[ 4 minutes to read ]In which I tell a true story.
An older couple stood in front of Lowe’s arguing. He insisted they could not go in the door they were in front of because the sign said, “Exit.” With purse strap over the shoulder and purse clasped tightly under her arm, the old woman claimed that sign didn’t matter and they could go in there. The old man gripped his cane handle tighter. His bottom teeth met the front of his upper lip and his eyes squinted as though he were looking into the sun. He muttered to himself and drifted toward the door that had the sign that read, “Enter.”
I wondered at this sight and several questions came to my mind. How long had they been married? How many cycles of this standoff had they been through before I arrived? Had they always bickered this way or was there a time when they would have smiled and walked through the door hand-in-hand paying little heed to instructional directions? When had love cooled?
To many this exchange seems trivial. Some would think nothing of this kind of fussing and maybe even think it endearing. Perhaps, but we will never know more about these two so I think it’s best to use their momentary conflict as an occasion to think on love. I’m not thinking of marital love particularly, but rather the love we are to have for one another.
Do we really need to be told we should love one another? We could probably find something about it in every genre of Scripture. It’s in the law (Leviticus 19:18). It’s in the Gospels (Matthew 22:39). It’s in the epistles (James 2:8). It’s impossible to read the Bible without encountering it.
Most of us are innately sensible of a need to show and receive love. Unless we have hardened conscience over time through self-centered living, we feel the pangs when we fail to love someone as we should. Aside from the natural instincts though we actually learn who and how we are to love in God’s Word.
Paul wrote to the Roman Christians about loving one in another in Romans 12:9-16. He wrote that love should be genuine, without hypocrisy. He used a word for love in verse 9 that means a benevolent affection, a love that is outward focused and giving. In verse 10 he used a word that refers to the cherishing of kindred, a strong familial love, for the love we are to have for one another. He expressed a number of characteristics of the love we are to have.
He used a word in verse 11 that is translated “fervent.” It means to boil and so conveys the thought of heat and energy. He contrasted it with being slothful and gives us the image of a love that is hot and energetic.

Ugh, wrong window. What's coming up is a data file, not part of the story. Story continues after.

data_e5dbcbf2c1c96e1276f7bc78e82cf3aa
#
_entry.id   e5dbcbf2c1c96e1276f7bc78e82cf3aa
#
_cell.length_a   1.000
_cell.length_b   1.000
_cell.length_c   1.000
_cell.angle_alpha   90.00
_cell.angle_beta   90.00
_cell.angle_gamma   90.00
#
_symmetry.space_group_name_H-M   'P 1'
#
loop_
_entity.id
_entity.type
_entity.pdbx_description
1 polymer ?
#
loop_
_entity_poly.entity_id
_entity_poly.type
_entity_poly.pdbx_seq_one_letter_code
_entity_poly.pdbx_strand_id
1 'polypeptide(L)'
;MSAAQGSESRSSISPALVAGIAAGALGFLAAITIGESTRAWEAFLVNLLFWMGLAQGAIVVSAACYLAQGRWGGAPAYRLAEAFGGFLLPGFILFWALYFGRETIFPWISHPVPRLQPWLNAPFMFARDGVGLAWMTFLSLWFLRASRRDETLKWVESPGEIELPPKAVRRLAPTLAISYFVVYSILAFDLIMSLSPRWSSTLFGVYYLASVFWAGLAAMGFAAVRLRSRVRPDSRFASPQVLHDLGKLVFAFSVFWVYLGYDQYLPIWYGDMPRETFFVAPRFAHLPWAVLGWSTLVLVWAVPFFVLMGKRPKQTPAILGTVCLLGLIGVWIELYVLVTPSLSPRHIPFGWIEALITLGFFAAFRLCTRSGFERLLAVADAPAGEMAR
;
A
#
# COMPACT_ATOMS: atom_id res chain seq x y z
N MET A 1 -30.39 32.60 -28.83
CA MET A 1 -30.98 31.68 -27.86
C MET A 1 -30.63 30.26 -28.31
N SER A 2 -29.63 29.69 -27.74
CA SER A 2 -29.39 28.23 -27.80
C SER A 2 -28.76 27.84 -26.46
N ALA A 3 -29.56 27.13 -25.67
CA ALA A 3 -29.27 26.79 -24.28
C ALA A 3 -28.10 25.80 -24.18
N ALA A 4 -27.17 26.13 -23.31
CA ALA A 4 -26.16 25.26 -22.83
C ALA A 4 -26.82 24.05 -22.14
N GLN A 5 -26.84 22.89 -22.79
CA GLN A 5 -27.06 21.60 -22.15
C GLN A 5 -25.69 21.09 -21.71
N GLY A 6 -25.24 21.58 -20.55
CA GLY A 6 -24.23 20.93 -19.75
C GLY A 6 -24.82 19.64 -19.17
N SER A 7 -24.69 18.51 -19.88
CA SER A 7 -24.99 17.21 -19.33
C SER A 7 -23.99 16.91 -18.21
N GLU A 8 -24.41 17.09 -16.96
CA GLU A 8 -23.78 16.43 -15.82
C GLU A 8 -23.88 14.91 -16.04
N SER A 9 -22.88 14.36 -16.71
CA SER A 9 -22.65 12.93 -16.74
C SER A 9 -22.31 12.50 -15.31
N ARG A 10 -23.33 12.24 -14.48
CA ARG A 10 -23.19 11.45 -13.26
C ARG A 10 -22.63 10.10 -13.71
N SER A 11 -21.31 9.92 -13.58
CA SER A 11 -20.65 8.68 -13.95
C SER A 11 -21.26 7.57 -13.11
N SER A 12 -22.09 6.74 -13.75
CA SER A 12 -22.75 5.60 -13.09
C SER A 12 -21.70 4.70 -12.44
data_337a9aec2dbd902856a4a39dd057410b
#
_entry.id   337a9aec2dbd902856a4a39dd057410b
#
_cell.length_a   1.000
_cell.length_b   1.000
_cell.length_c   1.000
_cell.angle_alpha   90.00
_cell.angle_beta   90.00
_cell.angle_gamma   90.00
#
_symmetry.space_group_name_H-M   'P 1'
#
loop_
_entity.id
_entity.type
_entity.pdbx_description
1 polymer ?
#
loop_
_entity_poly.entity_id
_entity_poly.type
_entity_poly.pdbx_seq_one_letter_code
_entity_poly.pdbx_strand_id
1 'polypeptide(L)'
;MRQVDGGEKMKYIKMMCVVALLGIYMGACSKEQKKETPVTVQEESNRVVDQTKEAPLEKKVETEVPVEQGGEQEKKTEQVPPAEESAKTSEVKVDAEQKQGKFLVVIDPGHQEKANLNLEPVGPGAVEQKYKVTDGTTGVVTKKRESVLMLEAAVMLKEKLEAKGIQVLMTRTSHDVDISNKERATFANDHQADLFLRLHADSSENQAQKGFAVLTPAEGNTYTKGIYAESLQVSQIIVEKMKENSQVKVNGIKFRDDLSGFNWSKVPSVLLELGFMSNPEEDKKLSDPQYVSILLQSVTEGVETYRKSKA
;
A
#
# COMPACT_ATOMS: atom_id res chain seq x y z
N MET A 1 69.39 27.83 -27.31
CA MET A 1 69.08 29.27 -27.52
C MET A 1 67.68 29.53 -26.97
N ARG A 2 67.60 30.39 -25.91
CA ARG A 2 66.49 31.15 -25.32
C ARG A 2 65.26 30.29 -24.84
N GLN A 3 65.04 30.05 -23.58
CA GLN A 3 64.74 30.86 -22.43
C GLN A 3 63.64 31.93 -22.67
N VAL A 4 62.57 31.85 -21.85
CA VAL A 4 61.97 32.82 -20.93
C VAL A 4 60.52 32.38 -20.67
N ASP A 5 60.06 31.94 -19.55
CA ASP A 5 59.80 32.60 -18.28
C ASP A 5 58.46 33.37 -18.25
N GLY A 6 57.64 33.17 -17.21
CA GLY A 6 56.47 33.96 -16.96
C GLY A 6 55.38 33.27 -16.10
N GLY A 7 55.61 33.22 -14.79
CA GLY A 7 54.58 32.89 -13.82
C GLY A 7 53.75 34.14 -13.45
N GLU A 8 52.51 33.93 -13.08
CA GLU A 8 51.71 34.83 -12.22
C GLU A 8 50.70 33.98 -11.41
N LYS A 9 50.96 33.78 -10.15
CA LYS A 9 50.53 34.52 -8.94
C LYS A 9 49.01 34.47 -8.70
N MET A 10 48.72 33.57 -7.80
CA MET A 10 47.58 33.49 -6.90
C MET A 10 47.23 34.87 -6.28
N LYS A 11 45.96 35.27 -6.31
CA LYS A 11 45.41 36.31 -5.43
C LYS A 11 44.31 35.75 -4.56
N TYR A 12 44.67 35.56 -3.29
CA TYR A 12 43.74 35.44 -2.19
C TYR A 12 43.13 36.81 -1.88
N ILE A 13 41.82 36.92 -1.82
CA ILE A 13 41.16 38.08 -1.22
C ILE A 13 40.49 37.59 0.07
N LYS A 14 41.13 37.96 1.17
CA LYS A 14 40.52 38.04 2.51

Water is made to boil by applying heat and, if removed from the heat source, it will eventually cool to room temperature. Our love will also cool if it is not stirred and kept hot. How do we know if our love is cooling off?
I have devised a test from 1 Corinthians 13:4-7 to help diagnose love growing cold. This chapter gives us one of the greatest descriptions of brotherly love in the Bible. So I shall proctor this exam to see how we do.
- Charity suffereth long—If you are impatient with others, your love has cooled.
- and is kind—If you are no longer seeking to be useful to or to bless others, your love has cooled.
- charity envieth not—If you begrudge the honor or esteem shown to others, your love has cooled.
- charity vaunteth not itself—If you are seeking attention for yourself over or to the exclusion of others, your love has cooled.
- is not puffed up—If you are haughty or feeling yourself superior to others, your love has cooled.
- Doth not behave itself unseemly—If you are impolite, uncourteous, or disrespectful to others, your love has cooled.
- seeketh not her own—If you want yours first ahead of others, your love has cooled.
- is not easily provoked—If you are easily angered with others, your love has cooled.
- thinketh no evil—If you keep a tally of offenses against you by others, your love has cooled.
- Rejoiceth not in iniquity—If you are delighting in anything unrighteous or being attracted to it, your love has cooled.
- but rejoiceth in truth—If you have little joy in the truth, your love has cooled.
- Beareth all things—If you are not covering the faults of others but rather bringing them to light whenever possible, your love has cooled.
- believeth all things—If you have no confidence in others, your love has cooled.
- hopeth all things—If you take a dim outlook for the prospective growth and good of others, your love has cooled.
- endureth all things—If you do not remain with anyone you find difficult, your love has cooled.
What if I fail?
I assure you no one gets one hundred on this test. What if you are pricked in your conscience by some of these indicators? The best word I can give you is, “Repent” (Revelation 2:4-5). When love has cooled, repent and do the hard work of loving others. It’s easy to become cynical and bitter where we blame everyone else for our own failure to love them. It’s easy to rationalize that in our minds but we are wrong when we do.
A new commandment I give unto you, That ye love one another; as I have loved you, that ye also love one another. By this shall all men know that ye are my disciples, if ye have love one to another.
– John 13:34-25